Louis McBurney Answers Questions About The Perfect Prodigal

Isn't the whole process much more complex than this story indicates?

Although The Perfect Prodigal does simplify the procedure by focusing on one specific aspect of David's problem, and by condensing a 288-hour experience, it is an accurate and sensitive portrayal of the process of psychotherapy.

It looks as though David puts all the blame for his problems on his mother. Is this a cop-out?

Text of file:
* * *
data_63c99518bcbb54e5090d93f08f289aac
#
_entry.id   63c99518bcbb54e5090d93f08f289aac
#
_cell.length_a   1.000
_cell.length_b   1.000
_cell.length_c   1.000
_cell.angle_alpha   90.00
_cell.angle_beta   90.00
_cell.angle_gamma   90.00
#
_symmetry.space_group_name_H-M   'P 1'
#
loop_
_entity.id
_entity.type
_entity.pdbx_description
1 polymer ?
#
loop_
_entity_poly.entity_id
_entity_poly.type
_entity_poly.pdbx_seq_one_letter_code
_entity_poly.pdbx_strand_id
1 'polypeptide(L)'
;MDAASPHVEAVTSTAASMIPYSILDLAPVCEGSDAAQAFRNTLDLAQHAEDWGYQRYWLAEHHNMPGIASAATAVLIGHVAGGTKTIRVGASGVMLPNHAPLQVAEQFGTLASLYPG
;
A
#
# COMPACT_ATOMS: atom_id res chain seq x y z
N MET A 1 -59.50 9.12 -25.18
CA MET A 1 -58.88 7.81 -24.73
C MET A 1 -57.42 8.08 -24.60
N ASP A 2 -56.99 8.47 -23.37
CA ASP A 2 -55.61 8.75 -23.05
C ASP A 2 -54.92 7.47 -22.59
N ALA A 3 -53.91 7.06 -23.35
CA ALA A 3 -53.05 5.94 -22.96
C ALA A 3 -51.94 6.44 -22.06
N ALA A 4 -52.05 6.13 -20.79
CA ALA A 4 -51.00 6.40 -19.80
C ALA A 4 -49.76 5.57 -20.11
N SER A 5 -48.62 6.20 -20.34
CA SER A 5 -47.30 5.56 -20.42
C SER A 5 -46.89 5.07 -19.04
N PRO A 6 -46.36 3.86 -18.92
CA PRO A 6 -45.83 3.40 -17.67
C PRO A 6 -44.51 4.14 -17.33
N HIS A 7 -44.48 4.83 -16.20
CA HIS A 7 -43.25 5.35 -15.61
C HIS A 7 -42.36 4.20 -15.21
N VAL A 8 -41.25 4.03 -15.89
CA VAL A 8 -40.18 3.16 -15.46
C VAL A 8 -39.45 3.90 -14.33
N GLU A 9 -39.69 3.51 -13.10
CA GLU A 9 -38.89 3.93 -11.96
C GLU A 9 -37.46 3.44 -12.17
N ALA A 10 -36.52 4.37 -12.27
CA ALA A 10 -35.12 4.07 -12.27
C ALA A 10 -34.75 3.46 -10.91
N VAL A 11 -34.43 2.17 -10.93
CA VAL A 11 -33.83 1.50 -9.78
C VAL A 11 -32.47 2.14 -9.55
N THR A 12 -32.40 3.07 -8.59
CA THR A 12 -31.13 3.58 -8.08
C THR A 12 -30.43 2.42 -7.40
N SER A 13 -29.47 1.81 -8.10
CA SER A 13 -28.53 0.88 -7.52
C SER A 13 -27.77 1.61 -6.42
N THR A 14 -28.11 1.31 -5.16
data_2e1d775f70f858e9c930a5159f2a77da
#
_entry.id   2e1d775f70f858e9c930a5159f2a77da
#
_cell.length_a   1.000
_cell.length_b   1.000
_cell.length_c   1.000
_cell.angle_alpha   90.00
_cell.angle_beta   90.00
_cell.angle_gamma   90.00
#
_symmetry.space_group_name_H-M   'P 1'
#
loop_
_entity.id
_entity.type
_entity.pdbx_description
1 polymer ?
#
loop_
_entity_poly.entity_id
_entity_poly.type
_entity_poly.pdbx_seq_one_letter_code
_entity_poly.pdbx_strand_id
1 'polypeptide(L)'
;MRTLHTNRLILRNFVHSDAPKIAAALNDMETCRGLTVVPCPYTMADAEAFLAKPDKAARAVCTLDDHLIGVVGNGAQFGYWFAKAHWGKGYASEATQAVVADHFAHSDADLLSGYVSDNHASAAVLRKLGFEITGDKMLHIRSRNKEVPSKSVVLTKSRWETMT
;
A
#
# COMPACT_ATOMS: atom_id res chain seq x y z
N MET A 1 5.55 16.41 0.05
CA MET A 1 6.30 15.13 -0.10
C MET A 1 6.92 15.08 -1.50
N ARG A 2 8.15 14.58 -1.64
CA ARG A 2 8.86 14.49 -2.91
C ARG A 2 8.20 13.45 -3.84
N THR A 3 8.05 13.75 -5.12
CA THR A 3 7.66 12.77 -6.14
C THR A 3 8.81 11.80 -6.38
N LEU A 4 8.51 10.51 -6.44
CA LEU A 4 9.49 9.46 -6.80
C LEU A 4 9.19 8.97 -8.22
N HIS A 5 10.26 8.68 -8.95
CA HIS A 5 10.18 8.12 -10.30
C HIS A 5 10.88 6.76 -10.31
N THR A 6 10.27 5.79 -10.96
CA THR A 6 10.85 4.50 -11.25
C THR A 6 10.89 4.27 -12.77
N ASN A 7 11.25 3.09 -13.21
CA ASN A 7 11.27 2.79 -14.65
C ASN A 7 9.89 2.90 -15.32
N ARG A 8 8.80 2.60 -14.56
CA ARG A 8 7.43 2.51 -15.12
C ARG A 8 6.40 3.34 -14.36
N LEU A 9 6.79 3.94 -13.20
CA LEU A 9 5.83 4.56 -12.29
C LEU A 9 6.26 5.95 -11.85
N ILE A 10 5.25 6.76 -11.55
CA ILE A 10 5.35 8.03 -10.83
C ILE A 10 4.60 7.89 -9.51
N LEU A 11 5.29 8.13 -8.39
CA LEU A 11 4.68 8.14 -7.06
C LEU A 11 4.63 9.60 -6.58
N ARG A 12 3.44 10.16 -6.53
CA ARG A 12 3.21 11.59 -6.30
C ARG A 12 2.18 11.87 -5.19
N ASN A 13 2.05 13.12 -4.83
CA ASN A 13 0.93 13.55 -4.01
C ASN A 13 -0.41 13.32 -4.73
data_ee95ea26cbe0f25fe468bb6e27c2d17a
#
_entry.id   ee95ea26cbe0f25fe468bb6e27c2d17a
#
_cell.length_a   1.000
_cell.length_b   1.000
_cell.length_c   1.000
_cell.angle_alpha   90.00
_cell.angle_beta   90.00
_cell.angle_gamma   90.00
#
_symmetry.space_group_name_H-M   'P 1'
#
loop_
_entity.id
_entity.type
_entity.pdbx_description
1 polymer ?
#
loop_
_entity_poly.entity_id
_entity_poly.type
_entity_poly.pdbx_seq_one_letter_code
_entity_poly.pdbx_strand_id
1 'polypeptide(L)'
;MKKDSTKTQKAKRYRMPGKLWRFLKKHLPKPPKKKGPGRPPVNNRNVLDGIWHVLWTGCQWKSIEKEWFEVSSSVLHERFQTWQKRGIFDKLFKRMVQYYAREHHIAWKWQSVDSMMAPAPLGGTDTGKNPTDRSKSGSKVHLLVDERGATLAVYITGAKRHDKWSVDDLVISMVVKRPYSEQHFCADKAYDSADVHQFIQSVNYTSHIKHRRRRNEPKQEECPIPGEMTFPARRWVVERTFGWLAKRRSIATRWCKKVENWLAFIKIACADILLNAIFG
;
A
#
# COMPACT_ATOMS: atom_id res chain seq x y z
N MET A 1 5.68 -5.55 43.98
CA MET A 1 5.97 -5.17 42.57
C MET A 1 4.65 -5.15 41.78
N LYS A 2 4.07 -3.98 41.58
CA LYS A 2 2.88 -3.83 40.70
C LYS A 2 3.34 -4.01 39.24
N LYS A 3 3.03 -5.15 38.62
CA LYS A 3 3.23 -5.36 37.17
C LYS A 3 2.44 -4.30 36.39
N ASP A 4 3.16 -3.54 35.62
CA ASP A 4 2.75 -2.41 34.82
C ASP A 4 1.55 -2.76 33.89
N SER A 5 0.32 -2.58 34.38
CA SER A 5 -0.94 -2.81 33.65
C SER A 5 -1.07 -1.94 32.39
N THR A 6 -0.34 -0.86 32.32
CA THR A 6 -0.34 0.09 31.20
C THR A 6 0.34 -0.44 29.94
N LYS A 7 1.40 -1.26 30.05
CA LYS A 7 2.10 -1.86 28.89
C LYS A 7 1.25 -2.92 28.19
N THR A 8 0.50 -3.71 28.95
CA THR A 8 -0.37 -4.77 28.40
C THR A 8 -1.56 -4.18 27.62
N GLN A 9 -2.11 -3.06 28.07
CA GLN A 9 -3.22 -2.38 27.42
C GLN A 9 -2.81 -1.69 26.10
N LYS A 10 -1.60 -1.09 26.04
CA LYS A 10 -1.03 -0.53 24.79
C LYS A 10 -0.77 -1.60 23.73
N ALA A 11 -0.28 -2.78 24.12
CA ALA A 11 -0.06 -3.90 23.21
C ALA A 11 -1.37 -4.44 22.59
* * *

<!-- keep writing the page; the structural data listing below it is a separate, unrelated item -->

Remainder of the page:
It may appear that "blaming" mom is the goal of therapy and the key to healing, but it really isn't. The goal and key is to identify and deal effectively with conflict. Realizing that mom (or someone else) did in fact cause hurt is the first step toward that resolution. In a real sense, this "blaming" is saying more about self than the other person. It is admitting honestly that there is hurt inside that must be dealt with consciously. When hostility or a sense of rejection remains unconscious, there is no avenue for reconciliation. If one continues to deny the hurt, he must also deny his refusal to forgive ...

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